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Lord Acton: My Lords, before the noble Earl sits down, can he remind us what his figure was at Report stage?

The Earl of Caithness: Yes, my Lords, indeed I can. I believe that my noble friend Lord Stanley and I proposed a figure in excess of 800, but since then I have had the opportunity to discuss the matter with my noble friend Lord Kingsland and have agreed his figure.

Viscount Cranborne: My Lords, it is always a pleasure to disagree with the noble Lord, Lord Rodgers of Quarry Bank, particularly when he endeavours to import the habits of another place into your Lordships' House. The noble Lord and I were together briefly in another place. One of the things that I noted was that it was not particularly effective as a revising Chamber.

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If a large proportion of our time is to act as what his noble friend, the noble Earl, Lord Russell, called "the legislative housemaid", it seems to me that whatever the merits or demerits of the way we handle Bills, there is a great deal to be said for maintaining the habit of your Lordships' House of being able to introduce amendments at Third Reading as well as at earlier stages.

The size of both Houses of Parliament is a question which, quite rightly, is beginning to exercise people interested in this constitution at a time of change. I venture to suggest to your Lordships a sensible and compelling case for reducing the size of another place. It is one which I suggested in a Bill to which your Lordships were kind enough to give a Second Reading this summer.

There is, perhaps, a rather more difficult argument to put forward in favour of a smaller or very small upper House, reformed or otherwise, for one simple reason advanced with great clarity and elegance, if I may say so, by my noble and learned friend Lord Howe of Aberavon, in his evidence to the Royal Commission chaired by my noble friend Lord Wakeham.

My noble and learned pointed out that so long as your Lordships' House is peopled by unpaid amateurs--I use the word "amateurs" in the best sense, as a compliment rather than an insult--it is inevitable, particularly when those amateur politicians are expert and active in their respective fields of endeavours, that they will tend to turn up sometimes rather sparingly. Nevertheless, as your Lordships know, many Members of your Lordships' House are listened to with great attention even though they are only occasional contributors to your Lordships' debates. They are busy acquiring their experience, authority and expertise in their individual realms of endeavour.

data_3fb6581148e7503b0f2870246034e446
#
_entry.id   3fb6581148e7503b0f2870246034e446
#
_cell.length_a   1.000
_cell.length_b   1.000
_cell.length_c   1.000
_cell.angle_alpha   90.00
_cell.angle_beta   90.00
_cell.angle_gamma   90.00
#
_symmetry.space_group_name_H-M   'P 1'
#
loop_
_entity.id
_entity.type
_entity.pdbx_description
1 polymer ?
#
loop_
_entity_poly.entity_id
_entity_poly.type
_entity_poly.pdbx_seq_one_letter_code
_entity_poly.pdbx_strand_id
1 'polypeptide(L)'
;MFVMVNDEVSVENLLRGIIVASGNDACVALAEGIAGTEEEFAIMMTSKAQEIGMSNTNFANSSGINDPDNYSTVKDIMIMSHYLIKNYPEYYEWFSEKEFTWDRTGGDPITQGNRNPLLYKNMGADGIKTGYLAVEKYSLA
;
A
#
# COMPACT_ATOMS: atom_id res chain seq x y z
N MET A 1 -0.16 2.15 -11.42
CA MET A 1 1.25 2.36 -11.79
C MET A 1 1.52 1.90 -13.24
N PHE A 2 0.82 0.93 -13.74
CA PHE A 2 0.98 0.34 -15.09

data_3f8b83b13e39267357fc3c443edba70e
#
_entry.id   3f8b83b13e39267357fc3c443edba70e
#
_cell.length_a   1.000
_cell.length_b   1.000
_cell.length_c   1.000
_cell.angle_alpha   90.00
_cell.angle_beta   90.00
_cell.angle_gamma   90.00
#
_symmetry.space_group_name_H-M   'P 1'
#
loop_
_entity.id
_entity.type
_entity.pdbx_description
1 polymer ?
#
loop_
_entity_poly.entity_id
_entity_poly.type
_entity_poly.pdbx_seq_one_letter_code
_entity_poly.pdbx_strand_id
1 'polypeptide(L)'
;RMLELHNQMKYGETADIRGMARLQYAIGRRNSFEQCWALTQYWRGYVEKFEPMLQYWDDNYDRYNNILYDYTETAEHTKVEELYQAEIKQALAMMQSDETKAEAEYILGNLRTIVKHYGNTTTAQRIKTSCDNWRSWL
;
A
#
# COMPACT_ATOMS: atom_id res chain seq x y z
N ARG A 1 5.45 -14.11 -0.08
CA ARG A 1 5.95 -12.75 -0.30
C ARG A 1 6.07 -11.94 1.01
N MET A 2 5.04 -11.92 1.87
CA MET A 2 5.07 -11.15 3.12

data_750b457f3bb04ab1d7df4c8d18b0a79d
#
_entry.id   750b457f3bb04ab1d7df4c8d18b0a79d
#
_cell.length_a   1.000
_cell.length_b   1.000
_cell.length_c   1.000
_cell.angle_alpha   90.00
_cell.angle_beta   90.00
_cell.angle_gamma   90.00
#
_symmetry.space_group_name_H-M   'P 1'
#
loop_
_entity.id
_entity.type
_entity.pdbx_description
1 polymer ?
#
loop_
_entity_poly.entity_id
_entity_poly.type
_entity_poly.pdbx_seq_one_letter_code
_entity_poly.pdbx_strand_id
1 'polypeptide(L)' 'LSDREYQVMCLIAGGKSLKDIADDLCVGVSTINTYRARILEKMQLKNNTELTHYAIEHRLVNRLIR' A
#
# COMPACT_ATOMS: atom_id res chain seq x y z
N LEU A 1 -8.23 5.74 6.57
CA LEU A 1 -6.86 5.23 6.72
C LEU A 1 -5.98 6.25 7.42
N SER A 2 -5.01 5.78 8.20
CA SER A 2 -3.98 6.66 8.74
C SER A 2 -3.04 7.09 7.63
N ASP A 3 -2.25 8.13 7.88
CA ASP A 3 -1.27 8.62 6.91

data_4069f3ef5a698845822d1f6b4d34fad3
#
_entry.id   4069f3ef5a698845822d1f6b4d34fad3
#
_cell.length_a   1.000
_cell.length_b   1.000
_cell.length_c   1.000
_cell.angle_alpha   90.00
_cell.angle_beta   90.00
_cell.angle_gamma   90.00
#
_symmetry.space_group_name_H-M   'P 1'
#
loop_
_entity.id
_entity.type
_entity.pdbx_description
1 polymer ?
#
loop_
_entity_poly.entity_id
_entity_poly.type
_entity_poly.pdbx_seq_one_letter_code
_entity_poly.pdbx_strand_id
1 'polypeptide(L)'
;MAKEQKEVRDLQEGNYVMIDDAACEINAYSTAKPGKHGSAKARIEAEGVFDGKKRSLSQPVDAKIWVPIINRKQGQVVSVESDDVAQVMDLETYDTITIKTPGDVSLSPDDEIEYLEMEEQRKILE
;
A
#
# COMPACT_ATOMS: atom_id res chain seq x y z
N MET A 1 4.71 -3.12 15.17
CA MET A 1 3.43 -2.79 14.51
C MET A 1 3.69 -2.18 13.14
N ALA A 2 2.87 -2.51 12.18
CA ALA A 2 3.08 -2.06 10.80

As my noble and learned friend points out in his evidence, this is an argument for a larger House in the upper Chamber as opposed to a smaller House in another place. That is a distinction which, even at this late stage, I should like to draw to the attention of your Lordships.

There is an argument for a larger upper House so long as we are not a House of professional, paid, full-time politicians. I hope that your Lordships would agree that we already have one House too many consisting of those. To have a second would be perverse.

The argument put forward so elegantly, as usual, by my noble friend Lord Kingsland boils down to the question of broad balance. That is a phrase with which I became familiar during the course of my conversations with the noble and learned Lord the Lord Chancellor. As the whole House knows, that was an integral part of the agreement to which we came. It was put before your Lordships' House and your Lordships have finally to decide one way or the other today.

To what extent can we rely on the undertaking given by the noble and learned Lord and his colleagues in the Government that during the transitional phase of your

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Lordships' House, which has been ushered in by this Bill, they will seek no absolute majority but merely parity with the principal opposition party which, at present, is my party?

One of the agreeable aspects of dealing with the noble and learned Lord--I pay tribute to him once again--is that through thick and thin he has unquestionably stuck to the letter and spirit of our agreement. Based on experience, I have no doubt, therefore, that the noble and learned Lord will stick to his word, as I am sure will his colleagues.

The high proportion of your Lordships who have been members of Cabinets will know that Governments of both complexions are subject to intense pressures which, rather regrettably, once in a while cause them to undermine the undertakings given by their predecessors. This is not an ad hominem attack on Members of the present Government.

If by some misadventure the transitional House lasts rather longer than both the noble and learned Lord and I would like, it becomes important to have some means of assuring ourselves that it would be difficult, under those circumstances, for his successors to abrogate the agreement he has made and which I have no doubt he will keep.